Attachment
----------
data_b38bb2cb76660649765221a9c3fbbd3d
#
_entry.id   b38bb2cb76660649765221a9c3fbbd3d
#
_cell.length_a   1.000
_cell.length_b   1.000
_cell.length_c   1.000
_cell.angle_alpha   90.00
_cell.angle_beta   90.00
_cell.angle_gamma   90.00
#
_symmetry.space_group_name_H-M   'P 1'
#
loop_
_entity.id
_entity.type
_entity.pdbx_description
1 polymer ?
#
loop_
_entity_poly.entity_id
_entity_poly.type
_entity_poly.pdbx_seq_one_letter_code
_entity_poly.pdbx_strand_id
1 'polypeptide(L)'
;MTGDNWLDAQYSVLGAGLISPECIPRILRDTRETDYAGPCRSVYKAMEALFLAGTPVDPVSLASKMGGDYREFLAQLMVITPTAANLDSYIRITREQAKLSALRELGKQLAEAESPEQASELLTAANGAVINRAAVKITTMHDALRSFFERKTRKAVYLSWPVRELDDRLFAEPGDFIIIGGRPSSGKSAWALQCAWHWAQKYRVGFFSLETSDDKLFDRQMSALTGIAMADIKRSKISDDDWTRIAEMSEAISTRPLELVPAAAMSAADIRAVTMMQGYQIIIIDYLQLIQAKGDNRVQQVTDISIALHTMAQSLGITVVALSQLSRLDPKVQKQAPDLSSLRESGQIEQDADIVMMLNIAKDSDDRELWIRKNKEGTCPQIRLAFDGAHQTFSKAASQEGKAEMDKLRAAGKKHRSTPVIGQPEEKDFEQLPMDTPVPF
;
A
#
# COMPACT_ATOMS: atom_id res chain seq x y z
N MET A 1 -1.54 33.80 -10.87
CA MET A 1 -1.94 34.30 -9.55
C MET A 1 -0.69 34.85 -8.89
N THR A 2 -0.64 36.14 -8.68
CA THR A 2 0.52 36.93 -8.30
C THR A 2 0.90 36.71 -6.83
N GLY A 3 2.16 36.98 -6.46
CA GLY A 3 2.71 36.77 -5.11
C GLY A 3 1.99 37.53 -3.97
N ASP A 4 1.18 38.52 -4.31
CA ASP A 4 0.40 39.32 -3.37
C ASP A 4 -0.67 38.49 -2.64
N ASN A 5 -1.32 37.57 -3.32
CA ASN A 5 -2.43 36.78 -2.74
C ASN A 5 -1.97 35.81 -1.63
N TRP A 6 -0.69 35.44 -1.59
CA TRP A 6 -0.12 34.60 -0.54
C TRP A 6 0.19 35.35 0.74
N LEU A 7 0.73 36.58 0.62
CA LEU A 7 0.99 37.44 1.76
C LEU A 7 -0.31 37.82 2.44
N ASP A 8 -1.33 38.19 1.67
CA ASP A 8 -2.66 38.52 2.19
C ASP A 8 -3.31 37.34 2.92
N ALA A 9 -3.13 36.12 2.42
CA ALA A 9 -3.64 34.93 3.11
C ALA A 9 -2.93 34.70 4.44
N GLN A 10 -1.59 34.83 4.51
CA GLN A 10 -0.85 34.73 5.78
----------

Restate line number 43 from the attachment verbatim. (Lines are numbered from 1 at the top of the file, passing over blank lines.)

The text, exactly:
N ASN A 5 -1.32 37.57 -3.32